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Rounding Time Punches is Bad News


Time rounding. A practice that once had a purpose, should go the way of the dinosaurs.

Back in the caveman days, when an employee stuck their timecard in a dinosaur’s mouth to punch in and out, payroll administrators needed a quick way to total hours. The fastest way to do that was to round punches; Looking at a shift and seeing 9:06 a.m. to 5:03 p.m. or 8:55 a.m. to 5:07 p.m. and calling them both as eight-hour days. With modern technology, that is no longer the case. Automated timekeeping systems are able to calculate punches to the minute without any time or burden on the payroll administrator. Perfect!

But, employers still want to round punches. Why? I think the best explanation I can find is that an employee may feel shorted if they only have 39.88 hours for the week, andon the flip side, an employer may get upset that they have to pay overtime when the employee worked 40.09 hours. Yes, overtime for the five minutes the employee worked more than 40 hours in the week. Who cares? Pay it.

Here is why. Rounding is going to be unfair to someone. I have seen companies where the employees figured out the rounding rules and they exploited the rules where they systematically punch in and out in their favor. “Wait! Don’t punch out at 3:07,” someone will tell their new co-worker. “Wait until 3:08 and you will get paid an extra 15 minutes” (for pausing at the clock for less than 60 seconds.) If an employee takes that pause at the clock for just a minute, four times a week, they get an extra hour’s pay. Yep, I have seen it done. Employer loses.

Rounding can also be unfair to the employee. Employees don’t like when that happens and guess what happens next? A Fair Labor Standards Act claim and lawsuit. Employer loses again.

A couple of big lawsuits have come up recently where the employer lost, as the result of rounding. Last year, it was Home Depot that had to pay $72.50 million to settle a lawsuit. The lawsuit covered a few claims, but 9% of the latter was because they rounded punches to the nearest quarter of an hour. This past month, Providence Health & Services, a not-for-profit hospital system, was ordered to pay nearly $100 million, with another $100 million in possible punitive damages. This lawsuit also contained multiple claims, but the one we are talking about is timeclock rounding. Rounding to the nearest 15 minutes.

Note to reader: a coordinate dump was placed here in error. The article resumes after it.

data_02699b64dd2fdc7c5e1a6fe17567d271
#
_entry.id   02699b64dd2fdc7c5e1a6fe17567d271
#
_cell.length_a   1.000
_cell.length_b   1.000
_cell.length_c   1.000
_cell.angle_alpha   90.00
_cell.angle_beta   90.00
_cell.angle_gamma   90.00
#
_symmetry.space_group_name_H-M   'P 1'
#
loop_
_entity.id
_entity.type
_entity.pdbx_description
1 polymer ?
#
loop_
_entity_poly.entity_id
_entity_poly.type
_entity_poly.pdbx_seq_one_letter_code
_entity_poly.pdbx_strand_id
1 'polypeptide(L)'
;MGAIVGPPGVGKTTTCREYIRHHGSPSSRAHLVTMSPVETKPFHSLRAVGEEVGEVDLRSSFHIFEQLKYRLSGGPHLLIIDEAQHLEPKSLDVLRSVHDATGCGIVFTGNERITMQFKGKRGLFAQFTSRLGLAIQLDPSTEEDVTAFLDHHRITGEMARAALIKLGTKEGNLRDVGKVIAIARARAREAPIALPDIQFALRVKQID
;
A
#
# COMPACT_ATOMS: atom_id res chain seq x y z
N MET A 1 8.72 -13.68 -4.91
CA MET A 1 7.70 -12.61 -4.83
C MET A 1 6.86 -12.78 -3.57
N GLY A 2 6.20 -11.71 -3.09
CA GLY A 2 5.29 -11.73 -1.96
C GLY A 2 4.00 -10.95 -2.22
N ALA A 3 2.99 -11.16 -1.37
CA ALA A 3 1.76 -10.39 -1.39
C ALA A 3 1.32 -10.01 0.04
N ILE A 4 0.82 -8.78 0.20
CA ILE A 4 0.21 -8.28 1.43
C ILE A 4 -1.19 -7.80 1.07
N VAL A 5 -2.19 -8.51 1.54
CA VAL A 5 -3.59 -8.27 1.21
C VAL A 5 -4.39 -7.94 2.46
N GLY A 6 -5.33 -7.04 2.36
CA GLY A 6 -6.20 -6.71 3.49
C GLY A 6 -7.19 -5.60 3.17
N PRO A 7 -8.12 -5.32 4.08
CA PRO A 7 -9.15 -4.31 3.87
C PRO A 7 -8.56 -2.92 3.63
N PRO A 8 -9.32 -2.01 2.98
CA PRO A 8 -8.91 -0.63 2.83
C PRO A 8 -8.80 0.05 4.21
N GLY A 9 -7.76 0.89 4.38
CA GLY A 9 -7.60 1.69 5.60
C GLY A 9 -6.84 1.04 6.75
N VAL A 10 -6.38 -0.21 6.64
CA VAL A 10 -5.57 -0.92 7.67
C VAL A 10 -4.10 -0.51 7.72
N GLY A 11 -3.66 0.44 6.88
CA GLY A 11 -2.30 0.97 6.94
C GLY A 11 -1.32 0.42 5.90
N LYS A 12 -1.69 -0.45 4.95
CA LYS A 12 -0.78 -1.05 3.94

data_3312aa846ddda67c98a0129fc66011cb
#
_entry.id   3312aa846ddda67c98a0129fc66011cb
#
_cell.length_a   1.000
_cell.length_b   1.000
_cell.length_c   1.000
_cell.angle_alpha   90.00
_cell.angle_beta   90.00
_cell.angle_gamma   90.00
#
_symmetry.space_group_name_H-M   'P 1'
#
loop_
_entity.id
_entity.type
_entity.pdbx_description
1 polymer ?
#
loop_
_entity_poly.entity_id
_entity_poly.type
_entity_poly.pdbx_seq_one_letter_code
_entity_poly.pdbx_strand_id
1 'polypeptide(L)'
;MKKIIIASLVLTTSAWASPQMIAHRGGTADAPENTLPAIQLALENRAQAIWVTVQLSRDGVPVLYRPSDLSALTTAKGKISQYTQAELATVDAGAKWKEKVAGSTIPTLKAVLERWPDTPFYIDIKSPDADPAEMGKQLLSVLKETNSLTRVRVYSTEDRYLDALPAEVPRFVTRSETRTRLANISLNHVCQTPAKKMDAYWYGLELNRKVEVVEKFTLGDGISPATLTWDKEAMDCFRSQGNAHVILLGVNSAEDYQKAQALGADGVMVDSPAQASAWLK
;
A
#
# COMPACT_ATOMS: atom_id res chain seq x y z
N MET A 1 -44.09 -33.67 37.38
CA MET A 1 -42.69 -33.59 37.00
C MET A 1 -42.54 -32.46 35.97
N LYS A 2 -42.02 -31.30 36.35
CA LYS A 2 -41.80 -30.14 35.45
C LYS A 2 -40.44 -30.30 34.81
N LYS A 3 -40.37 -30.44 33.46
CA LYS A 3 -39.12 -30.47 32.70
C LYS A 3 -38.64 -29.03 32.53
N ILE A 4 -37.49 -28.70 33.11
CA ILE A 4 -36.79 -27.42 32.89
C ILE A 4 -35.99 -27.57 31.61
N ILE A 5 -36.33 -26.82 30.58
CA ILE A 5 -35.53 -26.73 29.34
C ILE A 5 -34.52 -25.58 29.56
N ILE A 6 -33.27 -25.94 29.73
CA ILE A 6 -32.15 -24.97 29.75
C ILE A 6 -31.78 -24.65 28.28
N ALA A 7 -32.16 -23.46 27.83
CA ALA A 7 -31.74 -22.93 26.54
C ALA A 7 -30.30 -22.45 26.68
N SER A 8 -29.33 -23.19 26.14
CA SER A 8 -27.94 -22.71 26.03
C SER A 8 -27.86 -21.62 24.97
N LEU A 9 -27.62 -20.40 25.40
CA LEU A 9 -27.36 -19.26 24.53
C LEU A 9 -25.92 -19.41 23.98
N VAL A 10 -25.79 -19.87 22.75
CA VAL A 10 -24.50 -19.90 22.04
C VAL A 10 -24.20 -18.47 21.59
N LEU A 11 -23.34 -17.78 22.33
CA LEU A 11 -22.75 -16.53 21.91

The moral of the story is as follows: if your practice is to touch the employee’s punch in any way, including rounding, adjusting to their schedule, automatic lunch break and so on, DON’T DO IT. Pay the employee for their time worked to the minute. If that requires you to pay the employee overtime for working a few minutes over 40 hours, then just do it. It’s not worth the exposure to liability to do anything otherwise.

While we make every attempt to ensure the accuracy and reliability of the information provided in this document, the information is provided “as-is” without warranty of any kind. Romeo Chicco or PayMaster, Inc does not accept any responsibility or liability for the accuracy, content, completeness, legality, or reliability of the information contained. Consult with your CPA, Attorney, and/or HR Professional as federal, state, and local laws change frequently.

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